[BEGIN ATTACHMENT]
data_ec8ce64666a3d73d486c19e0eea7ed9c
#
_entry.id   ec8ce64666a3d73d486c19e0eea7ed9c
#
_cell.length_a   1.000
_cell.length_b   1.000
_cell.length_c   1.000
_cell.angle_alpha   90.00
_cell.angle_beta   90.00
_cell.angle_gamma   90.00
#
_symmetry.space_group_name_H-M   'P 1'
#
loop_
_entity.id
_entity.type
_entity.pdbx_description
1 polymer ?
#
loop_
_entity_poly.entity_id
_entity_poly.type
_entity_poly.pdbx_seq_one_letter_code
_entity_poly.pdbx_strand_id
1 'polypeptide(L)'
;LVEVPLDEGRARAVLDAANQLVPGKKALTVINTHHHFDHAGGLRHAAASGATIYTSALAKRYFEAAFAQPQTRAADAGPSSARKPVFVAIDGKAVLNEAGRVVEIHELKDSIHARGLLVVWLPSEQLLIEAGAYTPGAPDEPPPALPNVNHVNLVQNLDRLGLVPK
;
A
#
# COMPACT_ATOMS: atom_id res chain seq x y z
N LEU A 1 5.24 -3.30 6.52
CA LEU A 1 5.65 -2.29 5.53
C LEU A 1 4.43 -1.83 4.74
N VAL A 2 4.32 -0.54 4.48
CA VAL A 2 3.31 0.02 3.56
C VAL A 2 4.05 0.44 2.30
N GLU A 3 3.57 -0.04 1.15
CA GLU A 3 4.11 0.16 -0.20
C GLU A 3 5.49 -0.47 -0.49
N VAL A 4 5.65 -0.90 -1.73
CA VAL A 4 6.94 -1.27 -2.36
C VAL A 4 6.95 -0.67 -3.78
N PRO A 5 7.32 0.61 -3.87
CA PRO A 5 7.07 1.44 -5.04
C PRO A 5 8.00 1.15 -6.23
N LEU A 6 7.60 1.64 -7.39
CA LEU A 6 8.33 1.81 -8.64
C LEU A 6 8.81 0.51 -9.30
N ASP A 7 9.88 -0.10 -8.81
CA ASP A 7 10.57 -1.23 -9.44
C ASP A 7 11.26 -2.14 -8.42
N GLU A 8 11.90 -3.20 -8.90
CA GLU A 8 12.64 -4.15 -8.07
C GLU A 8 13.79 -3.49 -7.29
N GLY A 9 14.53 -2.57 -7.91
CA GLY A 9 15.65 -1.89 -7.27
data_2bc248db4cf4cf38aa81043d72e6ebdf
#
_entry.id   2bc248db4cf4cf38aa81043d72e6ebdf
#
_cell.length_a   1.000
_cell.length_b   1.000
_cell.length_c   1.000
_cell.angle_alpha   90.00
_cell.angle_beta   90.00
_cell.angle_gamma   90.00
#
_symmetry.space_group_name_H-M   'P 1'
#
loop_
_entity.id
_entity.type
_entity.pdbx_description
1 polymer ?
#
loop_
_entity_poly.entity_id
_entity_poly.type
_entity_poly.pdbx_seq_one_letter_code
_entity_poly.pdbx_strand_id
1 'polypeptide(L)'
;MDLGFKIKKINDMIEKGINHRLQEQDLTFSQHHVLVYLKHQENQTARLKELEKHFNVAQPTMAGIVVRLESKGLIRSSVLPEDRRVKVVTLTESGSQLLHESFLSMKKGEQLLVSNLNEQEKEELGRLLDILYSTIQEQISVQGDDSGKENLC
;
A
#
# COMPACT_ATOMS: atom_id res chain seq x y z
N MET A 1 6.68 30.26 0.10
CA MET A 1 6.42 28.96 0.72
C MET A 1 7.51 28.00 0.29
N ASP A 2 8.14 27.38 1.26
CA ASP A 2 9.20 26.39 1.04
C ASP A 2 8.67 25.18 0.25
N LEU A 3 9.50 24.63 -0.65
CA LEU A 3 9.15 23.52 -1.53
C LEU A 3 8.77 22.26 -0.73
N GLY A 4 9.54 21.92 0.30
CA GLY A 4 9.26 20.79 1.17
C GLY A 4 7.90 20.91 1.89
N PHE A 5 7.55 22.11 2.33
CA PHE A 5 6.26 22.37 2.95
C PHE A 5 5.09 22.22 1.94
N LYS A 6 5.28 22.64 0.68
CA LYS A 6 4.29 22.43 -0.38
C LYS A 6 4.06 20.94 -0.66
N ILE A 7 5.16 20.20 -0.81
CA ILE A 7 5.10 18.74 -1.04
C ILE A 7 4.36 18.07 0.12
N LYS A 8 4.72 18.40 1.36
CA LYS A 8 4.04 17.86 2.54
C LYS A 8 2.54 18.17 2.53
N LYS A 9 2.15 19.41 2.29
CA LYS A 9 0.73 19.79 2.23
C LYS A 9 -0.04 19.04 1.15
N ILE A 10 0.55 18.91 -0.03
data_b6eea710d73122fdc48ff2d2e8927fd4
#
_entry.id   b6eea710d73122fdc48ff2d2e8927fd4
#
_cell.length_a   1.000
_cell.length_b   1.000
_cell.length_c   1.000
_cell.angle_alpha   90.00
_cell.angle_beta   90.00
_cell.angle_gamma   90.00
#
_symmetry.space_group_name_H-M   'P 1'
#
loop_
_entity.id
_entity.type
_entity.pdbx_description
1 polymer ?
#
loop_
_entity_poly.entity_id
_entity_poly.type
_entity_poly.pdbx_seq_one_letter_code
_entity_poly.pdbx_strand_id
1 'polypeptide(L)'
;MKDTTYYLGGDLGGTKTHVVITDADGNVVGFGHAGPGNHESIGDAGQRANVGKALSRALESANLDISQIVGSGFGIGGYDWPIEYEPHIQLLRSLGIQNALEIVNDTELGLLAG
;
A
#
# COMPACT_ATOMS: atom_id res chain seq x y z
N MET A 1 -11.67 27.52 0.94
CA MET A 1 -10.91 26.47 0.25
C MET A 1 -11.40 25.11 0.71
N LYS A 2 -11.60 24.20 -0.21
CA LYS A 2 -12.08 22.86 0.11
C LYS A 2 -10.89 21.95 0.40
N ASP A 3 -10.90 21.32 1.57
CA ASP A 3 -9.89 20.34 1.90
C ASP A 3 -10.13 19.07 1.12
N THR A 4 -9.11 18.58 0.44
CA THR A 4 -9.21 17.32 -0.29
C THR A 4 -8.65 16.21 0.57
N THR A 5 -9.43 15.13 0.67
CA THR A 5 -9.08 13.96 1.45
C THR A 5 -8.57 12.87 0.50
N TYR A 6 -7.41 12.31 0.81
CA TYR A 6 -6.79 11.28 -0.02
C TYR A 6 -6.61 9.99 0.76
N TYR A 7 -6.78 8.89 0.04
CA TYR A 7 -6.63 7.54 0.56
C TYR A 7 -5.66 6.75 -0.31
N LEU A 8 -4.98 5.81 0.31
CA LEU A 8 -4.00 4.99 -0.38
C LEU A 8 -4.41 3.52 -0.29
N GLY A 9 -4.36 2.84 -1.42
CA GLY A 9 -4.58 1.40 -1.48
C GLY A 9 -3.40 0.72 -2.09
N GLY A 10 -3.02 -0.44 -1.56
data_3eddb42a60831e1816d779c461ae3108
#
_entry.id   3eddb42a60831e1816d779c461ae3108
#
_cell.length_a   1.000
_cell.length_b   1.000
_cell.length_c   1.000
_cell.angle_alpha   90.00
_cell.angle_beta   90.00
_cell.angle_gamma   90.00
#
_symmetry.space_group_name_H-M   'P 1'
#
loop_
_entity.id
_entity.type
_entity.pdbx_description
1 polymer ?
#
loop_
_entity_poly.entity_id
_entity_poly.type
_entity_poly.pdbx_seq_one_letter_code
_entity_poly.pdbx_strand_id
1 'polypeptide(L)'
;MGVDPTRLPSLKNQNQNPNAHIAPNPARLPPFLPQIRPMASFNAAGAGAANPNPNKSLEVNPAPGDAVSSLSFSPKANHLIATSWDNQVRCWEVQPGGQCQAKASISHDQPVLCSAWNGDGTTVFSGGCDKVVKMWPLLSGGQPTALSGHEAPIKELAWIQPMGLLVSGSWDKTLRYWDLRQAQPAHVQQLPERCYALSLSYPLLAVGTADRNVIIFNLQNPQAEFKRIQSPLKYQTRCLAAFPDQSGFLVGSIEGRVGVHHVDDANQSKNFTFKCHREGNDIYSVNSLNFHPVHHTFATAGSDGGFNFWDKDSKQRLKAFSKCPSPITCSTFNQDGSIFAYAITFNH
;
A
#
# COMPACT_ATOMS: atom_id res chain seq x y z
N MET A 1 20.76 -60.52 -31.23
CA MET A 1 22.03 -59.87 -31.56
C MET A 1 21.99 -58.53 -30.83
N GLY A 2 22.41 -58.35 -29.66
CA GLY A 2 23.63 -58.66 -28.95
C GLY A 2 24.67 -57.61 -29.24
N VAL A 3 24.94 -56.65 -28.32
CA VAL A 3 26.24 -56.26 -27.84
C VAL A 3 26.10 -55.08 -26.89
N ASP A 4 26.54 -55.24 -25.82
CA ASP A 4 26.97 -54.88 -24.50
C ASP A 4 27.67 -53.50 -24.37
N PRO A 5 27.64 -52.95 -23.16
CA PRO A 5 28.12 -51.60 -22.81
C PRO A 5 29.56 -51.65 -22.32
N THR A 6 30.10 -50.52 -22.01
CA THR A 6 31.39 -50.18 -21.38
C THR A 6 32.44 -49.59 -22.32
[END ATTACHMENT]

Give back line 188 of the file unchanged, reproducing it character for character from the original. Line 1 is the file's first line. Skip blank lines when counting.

_entity.type